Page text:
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Format: Paperback Verified Purchase
I absolutely loved Brian McLaren's "A New Kind of Christian", a book that opened up a whole new world for me of possibilities of staying within the Christian faith, something on which I had almost given up. Rob Bell's "Velvet Elvis", in a different way, did the same. So I approached this next book by McLaren feeling exceptionally positive towards him and his writing.

I wasn't disappointed. However this book is very different than "A New Kind of Christian". Once you get past the amusingly-titled but a little wordy Chapter 0 McLaren goes on a tour through different denominations and styles within Christianity, highlighting the good points about them (as well as looking at the bad), showing what we can all learn from this part of the church, and taking those good parts in order to build them into a new 'generous' orthodoxy. It's a great idea and it's also good to read a book which is very positive about so many denominations.

Of course there are the negatives, and Brian says that he is from a particular part of the church and so perhaps he gives them a harder time (the conservative evangelical/fundamentalist wing). As this coincides very much with how I feel about that branch of Christianity that's no problem for me but I suppose readers from that tradition might find it uncomfortable reading at times. We're left in no doubt that McLaren is not a big fan of televangelists but he is a strong supporter of the green movement, that he is learning more to value the Roman catholic and Anglican ideas about liturgy and the mystical side of the church.
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Format: Hardcover
If you visit the US Amazon site you'll see endless reviews of this book that suggest that Brian is going to destroy the church with his 'heresy'. However, I can't for the life of me see how those who have read this book properly and allowed it to speak clearly can call it heresy, challenging - yes, stretching -yes, generous - yes, heresy - NO!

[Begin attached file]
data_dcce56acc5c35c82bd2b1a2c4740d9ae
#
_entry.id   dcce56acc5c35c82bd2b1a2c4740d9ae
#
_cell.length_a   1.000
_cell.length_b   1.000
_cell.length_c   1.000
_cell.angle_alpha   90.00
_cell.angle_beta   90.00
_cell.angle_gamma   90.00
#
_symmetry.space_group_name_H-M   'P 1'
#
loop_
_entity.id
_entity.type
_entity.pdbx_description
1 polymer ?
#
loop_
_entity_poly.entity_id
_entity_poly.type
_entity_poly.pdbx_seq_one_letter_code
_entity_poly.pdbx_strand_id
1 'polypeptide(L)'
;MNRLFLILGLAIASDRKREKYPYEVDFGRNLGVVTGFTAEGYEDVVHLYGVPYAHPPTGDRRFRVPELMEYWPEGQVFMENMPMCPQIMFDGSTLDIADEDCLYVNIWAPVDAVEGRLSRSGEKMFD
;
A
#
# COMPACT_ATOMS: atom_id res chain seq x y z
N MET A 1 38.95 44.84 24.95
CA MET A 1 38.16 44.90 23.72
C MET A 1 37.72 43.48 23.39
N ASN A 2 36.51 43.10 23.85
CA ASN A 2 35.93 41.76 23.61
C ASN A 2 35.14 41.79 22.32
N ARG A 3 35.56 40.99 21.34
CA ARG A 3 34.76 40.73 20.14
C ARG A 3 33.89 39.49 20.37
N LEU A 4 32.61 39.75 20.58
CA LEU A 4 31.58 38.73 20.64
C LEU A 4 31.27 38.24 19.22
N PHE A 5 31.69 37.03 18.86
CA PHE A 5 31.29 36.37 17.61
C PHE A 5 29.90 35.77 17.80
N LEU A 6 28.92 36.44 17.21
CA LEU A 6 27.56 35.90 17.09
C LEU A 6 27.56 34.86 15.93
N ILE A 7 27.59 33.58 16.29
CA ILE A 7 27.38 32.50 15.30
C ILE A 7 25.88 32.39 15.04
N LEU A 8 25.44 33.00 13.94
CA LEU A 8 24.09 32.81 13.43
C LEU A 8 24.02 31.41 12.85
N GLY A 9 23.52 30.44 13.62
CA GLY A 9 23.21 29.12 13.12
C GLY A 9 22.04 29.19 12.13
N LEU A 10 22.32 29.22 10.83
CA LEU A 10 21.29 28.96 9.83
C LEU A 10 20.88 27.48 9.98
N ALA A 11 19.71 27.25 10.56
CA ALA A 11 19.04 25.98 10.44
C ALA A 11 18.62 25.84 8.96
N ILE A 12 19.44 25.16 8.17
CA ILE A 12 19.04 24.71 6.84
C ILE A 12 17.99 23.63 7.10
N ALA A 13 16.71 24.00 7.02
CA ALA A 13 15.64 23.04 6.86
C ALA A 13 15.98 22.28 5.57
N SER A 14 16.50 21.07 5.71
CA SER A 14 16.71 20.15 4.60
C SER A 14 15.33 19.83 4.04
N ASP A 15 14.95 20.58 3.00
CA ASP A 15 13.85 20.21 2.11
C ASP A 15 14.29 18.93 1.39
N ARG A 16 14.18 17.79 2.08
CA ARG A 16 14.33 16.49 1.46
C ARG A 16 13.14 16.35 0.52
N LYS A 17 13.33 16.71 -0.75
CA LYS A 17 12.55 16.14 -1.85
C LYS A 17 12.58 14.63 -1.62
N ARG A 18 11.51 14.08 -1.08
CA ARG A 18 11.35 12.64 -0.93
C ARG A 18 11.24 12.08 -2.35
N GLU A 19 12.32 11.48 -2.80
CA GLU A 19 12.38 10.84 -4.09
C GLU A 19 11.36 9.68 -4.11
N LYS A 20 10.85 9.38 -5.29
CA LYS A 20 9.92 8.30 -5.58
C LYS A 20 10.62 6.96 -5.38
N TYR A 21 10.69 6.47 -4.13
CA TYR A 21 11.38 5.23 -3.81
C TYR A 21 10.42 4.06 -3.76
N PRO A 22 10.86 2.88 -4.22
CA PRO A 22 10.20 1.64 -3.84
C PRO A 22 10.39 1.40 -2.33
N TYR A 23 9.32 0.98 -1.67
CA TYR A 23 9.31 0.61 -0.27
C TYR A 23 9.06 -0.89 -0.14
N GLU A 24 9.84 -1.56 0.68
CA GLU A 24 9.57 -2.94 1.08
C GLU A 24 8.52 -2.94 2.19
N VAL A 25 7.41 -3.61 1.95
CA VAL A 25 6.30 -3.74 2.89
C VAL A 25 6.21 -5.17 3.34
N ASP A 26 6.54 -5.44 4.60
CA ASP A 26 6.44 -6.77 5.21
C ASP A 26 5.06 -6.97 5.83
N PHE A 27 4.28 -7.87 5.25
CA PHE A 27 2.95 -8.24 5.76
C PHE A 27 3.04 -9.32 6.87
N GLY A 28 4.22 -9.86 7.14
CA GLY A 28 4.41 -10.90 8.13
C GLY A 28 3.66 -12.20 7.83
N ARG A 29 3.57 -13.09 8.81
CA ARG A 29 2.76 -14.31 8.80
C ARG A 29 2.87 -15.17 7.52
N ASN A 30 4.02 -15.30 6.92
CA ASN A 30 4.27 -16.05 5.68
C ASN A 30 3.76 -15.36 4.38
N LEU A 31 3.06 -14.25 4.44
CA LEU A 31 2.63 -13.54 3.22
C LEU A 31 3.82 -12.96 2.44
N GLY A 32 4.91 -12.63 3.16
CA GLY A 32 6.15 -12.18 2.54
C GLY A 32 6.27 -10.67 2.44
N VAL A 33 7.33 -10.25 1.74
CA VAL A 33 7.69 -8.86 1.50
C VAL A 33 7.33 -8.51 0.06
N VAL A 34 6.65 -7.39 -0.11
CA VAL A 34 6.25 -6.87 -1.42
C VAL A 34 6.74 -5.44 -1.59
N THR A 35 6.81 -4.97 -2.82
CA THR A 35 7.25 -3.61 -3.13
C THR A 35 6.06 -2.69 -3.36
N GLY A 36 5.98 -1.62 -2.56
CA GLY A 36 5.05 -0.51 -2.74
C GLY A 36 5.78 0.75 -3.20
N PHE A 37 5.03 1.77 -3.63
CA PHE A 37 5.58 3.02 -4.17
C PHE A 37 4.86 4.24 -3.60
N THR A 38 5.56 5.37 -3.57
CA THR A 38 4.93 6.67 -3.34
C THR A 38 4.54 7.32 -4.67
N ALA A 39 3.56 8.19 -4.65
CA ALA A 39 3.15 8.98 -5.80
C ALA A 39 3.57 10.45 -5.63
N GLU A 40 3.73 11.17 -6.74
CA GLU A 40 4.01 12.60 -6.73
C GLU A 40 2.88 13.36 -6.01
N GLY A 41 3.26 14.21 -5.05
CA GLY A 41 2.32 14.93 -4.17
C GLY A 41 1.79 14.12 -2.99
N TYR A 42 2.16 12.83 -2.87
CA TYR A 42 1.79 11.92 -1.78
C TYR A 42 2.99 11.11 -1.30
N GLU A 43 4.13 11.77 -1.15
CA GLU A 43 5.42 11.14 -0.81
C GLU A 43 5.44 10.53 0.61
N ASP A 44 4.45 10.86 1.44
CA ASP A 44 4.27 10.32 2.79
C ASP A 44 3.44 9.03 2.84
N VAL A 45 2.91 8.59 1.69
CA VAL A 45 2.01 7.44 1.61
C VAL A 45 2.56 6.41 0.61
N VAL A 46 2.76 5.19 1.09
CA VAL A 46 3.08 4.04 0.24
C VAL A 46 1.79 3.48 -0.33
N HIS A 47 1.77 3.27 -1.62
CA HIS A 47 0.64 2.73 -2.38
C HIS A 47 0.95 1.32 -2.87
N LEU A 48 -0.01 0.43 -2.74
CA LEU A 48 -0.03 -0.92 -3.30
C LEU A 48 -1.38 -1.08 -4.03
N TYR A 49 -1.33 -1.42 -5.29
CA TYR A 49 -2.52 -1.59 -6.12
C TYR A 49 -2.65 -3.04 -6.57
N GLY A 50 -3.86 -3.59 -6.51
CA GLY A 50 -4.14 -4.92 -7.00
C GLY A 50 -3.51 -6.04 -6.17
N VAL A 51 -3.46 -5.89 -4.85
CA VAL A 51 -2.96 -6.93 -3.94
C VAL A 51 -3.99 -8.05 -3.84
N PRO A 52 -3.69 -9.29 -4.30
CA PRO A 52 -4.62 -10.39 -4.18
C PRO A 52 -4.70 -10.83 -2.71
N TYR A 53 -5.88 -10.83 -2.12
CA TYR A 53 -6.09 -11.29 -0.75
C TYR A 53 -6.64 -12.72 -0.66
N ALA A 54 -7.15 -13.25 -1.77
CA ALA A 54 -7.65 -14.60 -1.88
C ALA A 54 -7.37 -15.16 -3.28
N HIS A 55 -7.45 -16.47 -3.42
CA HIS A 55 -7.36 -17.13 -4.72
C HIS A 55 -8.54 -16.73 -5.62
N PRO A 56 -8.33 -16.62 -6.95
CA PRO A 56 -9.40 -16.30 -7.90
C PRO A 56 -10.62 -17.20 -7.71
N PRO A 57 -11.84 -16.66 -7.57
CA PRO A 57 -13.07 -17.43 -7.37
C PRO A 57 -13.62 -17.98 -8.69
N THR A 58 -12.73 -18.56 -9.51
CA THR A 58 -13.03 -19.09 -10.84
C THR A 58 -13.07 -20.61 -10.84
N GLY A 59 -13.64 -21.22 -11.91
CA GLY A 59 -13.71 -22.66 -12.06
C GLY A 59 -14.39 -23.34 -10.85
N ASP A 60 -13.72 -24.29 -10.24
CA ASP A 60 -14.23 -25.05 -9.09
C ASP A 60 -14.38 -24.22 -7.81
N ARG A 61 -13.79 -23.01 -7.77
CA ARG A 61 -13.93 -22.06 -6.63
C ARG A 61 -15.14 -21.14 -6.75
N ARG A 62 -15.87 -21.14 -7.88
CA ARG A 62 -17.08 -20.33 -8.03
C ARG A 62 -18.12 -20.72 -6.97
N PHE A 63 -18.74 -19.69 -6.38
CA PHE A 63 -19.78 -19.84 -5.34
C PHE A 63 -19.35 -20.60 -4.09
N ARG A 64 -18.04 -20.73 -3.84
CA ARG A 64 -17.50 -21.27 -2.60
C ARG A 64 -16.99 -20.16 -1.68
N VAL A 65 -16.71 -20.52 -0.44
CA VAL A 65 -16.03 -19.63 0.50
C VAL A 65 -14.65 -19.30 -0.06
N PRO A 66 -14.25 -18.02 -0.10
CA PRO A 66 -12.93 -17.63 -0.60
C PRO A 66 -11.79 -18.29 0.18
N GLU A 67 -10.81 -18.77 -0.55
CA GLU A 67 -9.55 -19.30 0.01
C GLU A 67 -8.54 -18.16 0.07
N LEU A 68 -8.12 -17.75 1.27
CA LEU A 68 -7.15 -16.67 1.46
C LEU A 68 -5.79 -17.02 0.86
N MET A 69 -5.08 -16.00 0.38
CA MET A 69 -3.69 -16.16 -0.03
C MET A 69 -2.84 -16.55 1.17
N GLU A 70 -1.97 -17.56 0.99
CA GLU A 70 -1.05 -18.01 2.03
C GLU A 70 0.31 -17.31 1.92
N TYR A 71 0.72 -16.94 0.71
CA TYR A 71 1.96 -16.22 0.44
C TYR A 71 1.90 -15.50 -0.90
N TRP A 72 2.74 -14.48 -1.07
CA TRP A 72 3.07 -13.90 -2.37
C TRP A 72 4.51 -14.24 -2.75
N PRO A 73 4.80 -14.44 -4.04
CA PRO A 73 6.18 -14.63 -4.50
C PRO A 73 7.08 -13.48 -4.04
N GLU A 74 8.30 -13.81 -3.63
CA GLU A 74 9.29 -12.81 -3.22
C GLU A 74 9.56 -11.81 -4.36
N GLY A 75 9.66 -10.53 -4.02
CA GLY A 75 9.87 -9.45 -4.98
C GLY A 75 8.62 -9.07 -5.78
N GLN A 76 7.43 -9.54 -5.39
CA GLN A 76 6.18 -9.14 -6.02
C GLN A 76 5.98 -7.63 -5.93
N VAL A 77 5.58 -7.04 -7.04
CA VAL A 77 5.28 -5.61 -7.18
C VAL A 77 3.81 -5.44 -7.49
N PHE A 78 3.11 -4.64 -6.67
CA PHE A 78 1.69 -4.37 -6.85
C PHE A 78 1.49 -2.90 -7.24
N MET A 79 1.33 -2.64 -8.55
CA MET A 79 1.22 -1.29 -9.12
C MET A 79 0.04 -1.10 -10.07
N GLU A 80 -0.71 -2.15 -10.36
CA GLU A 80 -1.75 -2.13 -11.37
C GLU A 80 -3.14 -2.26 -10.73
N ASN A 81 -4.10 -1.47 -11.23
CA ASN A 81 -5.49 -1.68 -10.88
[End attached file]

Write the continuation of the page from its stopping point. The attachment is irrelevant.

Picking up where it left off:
In this book, Brian takes a look at the parts of the Christian church that he finds helpful in his journey and for many it's a breath of fresh air, the only thing that annoys me is that I didn't write the book first. We have so much to learn from our Christian brothers and sisters, and learn from their successes and mistakes.
This book is not an easy read, not because he is a complex and inarticulate writer, but because there are moments when you are taken beyond the margins of your own thinking, your own experiences, your own traditions, your own prejudices, your own stupidity.
Some will hate this book I'm sure, especially those with nothing left to learn, who have everything nailed down, sown up and are waiting for the rest of us to catch up with you... in the meantime the rest of us can continue on our humble journey of discovery with Jesus.
An important contribution for the church in this century, read it if you dare.
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Format: Paperback
McLaren's attempts to redefine Calvinism (see earlier review on 29th May) and also Protestantism (replacing "protest" with "pro-testify") seemed a little over ambitious to me and also a bit cheesy! I still think this is an excellent book though and well worthy of 5 stars. Chapter 0 was amusing and did help to prepare the reader for what was to come but I did think he overdid the naval gazing a little and it did get a bit tedious in places!

The main thing that comes through in this book is not a religious doctrine but an attitude of heart and I think any reader (certainly myself!) would do well to learn from this, even if you don't find yourself in agreement with all of his conclusions.

To many evangelicals I think this book will be the breath of fresh air they've been waiting for, but to others, some parts at least will seem a radical - even dangerous - departure from the beliefs and traditions they're familiar with.

All I can suggest is that you read it with an open mind - which is all I think McLaren is asking of his readers - and remember that he isn't right about everything, and neither is he claiming to be!